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Yirawala Artworks

Yirawala Artworks are not random. They draw on an in-depth knowledge of folk law and traditional spiritual beliefs.  While fascinating in their own right a deeper understanding of the images portrayed adds a sense of depth to his art.

I am an avid collector of Yirawala artworks and if you have an example and you are considering parting with it please contact me.

Other Painters of Luma Luma include Bobby Ngainjmirra Dick Murrumurru and Peter Marralwanga

Yirawala Artwork Luma Luma

Yirawala painted many images of Lumaluma and the Mardayin ceremony was an important topic in many of his works.
Luma Luma instilled fear in the first peoples, as his absolute authority was coupled with a degree of greed which was to be his downfall. Whatever foods his wives collected and cooked, he would declare to be taboo, thus they were not allowed to eat them. He would do the same with the game caught by the men. While the men were away on their hunting expeditions, he would sleep with their wives. While Lumaluma prospered, the others starved. Some of the husbands sought retribution but were no match for Luma Luma.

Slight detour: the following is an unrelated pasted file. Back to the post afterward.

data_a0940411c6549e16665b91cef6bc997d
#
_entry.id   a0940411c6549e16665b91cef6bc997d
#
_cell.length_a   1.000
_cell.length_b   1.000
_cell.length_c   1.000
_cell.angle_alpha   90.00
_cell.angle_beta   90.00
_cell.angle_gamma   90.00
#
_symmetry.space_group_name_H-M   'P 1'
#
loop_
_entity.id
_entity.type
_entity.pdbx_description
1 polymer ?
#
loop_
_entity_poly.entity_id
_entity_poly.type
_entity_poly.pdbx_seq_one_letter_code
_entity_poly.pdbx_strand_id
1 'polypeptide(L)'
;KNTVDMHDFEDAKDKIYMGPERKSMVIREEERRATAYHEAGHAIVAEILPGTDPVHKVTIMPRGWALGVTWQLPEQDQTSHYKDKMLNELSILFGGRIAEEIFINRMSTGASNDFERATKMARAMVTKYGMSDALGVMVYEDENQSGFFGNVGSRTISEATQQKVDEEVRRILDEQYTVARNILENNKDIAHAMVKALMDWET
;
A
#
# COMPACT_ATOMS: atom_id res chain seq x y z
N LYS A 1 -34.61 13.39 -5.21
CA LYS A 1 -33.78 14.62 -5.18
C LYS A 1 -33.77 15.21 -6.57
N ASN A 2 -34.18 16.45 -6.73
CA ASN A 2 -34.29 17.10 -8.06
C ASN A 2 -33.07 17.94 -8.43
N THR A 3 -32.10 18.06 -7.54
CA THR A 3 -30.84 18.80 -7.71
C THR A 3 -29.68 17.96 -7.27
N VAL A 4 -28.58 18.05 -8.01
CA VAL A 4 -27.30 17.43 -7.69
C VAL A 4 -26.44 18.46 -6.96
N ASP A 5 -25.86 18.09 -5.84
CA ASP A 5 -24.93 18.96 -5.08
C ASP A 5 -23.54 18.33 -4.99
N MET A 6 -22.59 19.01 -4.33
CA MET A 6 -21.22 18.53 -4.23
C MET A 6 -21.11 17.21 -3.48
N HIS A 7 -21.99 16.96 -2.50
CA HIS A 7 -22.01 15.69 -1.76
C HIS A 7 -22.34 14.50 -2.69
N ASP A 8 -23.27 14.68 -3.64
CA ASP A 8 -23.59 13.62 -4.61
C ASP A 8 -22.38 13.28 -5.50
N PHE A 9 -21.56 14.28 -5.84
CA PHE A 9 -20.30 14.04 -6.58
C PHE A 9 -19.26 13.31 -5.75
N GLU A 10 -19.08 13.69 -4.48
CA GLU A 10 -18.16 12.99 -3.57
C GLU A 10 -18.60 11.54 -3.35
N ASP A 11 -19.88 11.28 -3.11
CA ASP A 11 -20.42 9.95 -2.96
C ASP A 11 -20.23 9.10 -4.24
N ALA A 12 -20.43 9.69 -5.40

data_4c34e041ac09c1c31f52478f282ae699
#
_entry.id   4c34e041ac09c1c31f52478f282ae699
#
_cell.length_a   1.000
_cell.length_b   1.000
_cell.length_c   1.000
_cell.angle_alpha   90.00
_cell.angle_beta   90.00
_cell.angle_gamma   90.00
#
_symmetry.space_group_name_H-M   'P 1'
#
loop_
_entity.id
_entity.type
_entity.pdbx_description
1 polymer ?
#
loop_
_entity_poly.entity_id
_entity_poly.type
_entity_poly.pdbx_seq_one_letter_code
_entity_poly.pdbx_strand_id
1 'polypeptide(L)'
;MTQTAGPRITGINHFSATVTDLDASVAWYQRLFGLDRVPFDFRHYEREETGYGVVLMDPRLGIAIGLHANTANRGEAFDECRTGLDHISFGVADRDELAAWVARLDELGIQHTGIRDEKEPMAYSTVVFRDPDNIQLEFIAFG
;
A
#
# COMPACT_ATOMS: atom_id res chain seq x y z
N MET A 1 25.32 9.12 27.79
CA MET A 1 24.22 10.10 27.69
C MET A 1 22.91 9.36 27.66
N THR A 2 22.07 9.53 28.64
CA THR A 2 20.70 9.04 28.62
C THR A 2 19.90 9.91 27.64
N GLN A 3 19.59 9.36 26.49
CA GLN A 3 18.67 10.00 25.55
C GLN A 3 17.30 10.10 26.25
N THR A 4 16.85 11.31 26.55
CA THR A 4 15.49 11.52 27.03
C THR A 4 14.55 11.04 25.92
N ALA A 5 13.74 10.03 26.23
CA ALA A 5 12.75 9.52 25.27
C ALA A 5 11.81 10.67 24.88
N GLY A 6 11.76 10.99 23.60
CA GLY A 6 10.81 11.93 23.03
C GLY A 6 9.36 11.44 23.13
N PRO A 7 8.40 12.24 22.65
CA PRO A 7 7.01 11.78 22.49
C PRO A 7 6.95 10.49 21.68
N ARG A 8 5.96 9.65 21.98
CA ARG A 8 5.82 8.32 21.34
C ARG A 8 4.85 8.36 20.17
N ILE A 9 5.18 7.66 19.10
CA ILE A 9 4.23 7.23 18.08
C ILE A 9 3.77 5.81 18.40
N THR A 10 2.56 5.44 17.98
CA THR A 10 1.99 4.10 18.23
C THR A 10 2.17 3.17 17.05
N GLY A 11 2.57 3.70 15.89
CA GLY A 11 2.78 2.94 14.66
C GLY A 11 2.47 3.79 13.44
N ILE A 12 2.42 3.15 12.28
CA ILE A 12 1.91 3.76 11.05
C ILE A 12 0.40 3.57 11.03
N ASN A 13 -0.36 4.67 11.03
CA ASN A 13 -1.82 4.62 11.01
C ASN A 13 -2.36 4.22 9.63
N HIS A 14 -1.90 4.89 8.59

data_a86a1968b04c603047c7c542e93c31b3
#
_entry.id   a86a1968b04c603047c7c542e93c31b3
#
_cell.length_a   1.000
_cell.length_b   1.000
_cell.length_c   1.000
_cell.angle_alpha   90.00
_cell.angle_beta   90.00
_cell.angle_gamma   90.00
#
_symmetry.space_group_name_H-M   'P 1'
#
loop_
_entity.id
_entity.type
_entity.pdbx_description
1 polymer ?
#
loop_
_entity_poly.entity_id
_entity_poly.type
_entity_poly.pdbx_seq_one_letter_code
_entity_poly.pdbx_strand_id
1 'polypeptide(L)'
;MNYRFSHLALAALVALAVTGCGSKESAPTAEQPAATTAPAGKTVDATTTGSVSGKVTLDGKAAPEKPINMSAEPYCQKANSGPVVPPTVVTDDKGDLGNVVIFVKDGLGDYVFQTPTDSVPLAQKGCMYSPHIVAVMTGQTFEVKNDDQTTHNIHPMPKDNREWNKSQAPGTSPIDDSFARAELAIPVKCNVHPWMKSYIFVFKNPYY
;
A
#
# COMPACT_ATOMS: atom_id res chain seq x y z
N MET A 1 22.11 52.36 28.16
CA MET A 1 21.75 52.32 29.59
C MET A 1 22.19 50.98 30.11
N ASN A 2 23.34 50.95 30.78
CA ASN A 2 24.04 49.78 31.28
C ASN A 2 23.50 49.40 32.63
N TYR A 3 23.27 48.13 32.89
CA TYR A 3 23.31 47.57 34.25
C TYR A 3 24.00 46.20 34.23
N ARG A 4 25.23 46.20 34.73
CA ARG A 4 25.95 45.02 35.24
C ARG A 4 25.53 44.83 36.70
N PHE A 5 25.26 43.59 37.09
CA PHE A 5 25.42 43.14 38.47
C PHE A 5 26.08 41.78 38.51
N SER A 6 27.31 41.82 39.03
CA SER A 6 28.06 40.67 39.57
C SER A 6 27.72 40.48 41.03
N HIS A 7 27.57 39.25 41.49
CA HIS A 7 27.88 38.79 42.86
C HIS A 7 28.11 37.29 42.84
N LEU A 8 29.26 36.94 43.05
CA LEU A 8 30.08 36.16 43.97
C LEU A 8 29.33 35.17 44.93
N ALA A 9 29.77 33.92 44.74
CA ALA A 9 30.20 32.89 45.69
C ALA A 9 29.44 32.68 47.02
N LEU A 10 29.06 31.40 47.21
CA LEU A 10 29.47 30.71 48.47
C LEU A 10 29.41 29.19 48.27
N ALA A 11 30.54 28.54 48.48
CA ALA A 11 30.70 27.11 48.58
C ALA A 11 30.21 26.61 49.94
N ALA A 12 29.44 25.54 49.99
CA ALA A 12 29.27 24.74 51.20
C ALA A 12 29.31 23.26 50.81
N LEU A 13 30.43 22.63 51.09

The ancestors of the Kunwinjku and Kuninjku decided to take their revenge on the giant. They laid a trap and the giant killed by fire. As he burned, the clansmen peppered his body with spears. While dying he begged to show the men how to draw the sacred rarrk or ancestral clan cross-hatched designs by cutting them into his flesh. Once his task was complete, Luma Luma retreated to the sea from whence he came and transformed himself back into the form of a sea creature.

Mardayin ceremony

Lumaluma is the main creator figure of the Mardayin ceremony. Lumaluma created all the other Ancestors of contemporary humans. He placed aboriginal people into their respective clan territories. As one feature of this creation, he made all the ceremonial paintings used by dancers in the Mardayin ceremony.
The sacred designs painted on the belly are Mardayin design. Lumaluma’s body with these designs made him glistened with Ancestral power. When aboriginal initiates get painted with these designs, their bodies receive a measure of this original power.